How to Achieve Your Writing Goal Every Day

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19 Responses

  1. Peter says:

    1 Novel, in 8 months, starting; Now!
    Lets do this thang….
    As they say.

  2. Chere says:


    Just wanted to say how much I enjoyed your article! I’m beginning to realize I have a LOT to learn to become a good writer–I’m really just getting started. I subscribed to your blog!


    Chere O.

  3. Dan says:

    If you’d like a tool for setting your goals, you can use this web application:

    You can use it to manage your goals, projects and tasks, set next actions and contexts, use checklists, schedules and a calendar.
    A mobile version and iCal are available too.

  4. Topsy-Techie says:

    GREAT post, and one every writer needs to read about once per month when we hit a lazy spell. Nanowrimo gives me the shivers just thinking about it, but we are all probably writing about 1500 words+ per day without even giving it much thought, so I’m not sure why the novel writing thing scares me so much. It just does!

  5. lfamous says:

    I also write for a living, although it’s internal Corporate stuff. This is my first year really participating in nanowrimo, and what I like about it is that it isn’t like my day job.

    As a former journalist for a small hometown paper, 99% of what I’ve done would be the non-fiction variety. The facts are presented and you have to write them in an entertaining or persuasive way.

    This is the first time I’m not doing 4, 5 and 6. I have my characters, and every night when I sit down to write, I’m letting them guide me. I know what I want the end result to be, but I have no idea what events will develop to get my main character to that point. I just know she’ll get where she needs to be at the end.

    The commitment and the freeness of it is what I like about nanowrimo.

  6. Dustin says:

    Topsy-Techie: I think one big difference between the writing I (and I think you) do every day is that, in most cases, when I’ve written 1500 or 2000 words, I’m done — or, at worst, I have a couple days of work to do before I’m done. Writing a novel is scarier because most of the time, there’s no saying when it will be done. It might take 3 months or 6 months or 2 years or 10 years. Taking on a project without an end in sight can be terrifying and demoralizing. I think that’s why NaNoWriMo resonates with so many people — it’s hard work, but the end is close enough to mentally grasp – Nov 30.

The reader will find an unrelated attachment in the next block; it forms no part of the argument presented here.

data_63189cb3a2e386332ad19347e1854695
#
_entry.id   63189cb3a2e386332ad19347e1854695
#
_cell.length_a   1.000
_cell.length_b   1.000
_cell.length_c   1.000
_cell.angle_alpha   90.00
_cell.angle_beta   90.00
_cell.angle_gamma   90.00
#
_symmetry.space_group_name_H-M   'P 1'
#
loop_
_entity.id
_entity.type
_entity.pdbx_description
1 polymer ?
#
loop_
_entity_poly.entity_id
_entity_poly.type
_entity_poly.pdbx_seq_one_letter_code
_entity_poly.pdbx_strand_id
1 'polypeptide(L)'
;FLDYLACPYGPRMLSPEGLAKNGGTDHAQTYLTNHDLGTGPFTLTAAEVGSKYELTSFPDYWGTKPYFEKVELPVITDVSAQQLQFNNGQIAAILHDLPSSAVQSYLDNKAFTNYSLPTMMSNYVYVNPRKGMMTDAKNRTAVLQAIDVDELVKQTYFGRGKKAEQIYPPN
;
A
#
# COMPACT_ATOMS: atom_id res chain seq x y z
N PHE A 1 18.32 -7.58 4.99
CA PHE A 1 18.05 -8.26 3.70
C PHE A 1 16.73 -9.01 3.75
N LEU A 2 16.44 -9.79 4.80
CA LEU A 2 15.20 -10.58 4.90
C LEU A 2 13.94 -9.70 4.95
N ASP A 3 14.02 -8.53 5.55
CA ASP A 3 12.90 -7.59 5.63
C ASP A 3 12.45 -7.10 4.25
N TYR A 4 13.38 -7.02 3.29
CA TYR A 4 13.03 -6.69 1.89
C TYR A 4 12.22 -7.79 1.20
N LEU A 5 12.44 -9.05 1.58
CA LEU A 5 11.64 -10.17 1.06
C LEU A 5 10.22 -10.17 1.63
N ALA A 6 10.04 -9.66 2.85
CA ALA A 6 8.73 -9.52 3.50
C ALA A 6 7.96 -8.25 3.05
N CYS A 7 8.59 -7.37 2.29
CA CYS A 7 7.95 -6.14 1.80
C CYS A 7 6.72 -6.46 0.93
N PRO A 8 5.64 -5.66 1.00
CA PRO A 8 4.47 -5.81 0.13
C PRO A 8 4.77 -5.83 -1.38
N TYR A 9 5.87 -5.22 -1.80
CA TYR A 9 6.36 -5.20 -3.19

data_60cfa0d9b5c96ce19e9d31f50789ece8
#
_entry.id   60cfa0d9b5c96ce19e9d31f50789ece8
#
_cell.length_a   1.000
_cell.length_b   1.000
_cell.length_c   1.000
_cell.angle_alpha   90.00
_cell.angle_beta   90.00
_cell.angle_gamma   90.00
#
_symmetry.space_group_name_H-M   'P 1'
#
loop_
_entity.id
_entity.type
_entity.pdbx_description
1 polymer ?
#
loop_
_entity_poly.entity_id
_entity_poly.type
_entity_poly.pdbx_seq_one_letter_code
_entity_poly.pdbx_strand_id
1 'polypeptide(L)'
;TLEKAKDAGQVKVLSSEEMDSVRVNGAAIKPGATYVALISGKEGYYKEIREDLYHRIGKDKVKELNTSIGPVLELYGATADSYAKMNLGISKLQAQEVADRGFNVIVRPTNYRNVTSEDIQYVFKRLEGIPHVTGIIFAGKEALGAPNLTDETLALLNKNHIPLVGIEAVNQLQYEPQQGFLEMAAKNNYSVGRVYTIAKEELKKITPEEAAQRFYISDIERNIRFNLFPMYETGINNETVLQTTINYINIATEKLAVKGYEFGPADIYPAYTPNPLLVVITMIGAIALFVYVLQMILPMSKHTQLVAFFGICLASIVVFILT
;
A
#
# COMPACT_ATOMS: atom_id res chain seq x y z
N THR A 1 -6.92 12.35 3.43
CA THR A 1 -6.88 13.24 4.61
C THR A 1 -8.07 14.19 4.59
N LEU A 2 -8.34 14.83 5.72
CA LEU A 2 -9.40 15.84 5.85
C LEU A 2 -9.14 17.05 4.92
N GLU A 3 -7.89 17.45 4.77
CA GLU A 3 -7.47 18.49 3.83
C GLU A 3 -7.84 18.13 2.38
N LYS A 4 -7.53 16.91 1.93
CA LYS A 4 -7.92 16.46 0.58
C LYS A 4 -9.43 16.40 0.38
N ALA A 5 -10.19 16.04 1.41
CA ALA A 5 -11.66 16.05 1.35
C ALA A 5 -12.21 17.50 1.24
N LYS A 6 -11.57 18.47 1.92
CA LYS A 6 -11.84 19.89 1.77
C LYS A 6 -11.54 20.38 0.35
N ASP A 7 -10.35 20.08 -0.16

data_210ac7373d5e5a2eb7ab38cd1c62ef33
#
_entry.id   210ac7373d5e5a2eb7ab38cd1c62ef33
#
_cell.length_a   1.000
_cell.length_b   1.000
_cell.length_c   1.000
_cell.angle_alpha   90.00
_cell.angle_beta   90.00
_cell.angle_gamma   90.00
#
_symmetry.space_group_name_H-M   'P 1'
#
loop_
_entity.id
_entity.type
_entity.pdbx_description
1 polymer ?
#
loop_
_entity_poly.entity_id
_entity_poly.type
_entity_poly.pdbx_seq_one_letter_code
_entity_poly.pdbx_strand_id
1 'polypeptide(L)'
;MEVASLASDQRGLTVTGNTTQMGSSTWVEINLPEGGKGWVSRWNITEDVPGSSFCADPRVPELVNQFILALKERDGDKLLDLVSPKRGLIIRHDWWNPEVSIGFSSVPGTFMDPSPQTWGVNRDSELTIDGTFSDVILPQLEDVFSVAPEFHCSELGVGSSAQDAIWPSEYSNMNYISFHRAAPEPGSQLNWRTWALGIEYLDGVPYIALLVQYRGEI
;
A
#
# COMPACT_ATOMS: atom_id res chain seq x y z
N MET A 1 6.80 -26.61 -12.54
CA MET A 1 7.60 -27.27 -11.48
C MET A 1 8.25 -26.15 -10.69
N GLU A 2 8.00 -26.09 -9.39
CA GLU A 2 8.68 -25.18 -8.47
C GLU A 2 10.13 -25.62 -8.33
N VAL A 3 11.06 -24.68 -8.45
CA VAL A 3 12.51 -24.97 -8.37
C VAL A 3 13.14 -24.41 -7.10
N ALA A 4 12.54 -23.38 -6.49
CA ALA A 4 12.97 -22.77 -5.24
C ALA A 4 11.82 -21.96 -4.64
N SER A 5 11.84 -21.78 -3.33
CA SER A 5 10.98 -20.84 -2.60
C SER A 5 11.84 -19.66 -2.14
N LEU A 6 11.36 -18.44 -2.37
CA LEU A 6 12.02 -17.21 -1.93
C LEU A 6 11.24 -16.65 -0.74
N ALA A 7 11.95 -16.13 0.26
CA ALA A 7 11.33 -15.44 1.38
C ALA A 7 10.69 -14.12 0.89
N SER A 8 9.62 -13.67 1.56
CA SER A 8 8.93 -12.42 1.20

The lesson I draw from that is to give yourself a hard time limit for your novel. You can always go back and flesh out parts if you reach the end and there are missing pieces, but by writing through to the end, at least you have a skeleton of something *real*. What most writers do to sabotage themselves, I think, is they get to the part that needs fleshing out and they stall out while they try to figure it out, so they never reach the end.

  7. Dustin says:

    lfamous: I have to say, I admire the chutzpah of writing a novel without an outline — though knowing where you want to end up strikes me as helpful. It’s like drawing a straight line — when you look at the tip of your pencil, your line ends up meandering all over the place. When I was drafting in high school, they taught us to look at the place where you want your line to end up, which resulted in a much straighter line. I think most writers are “end of the pencil” types, so it’s better for us to do short strokes that keep us on track (moving from point to point in an outline). I’ll be curious to see how your “eyes on the prize” approach works out for you.

  8. Ryan says:

    Most people who say that you should get up an hour earlier fail to mention that you should go to bed earlier too. I find that irresponsible. Your post is the first that I’ve read that qualified that statement in a responsible manner. I suspect that is what triggered my diabetes – getting between 5 an 6 1/2 hours of sleep every night for prolonged periods of time. Thanks for passing that on.

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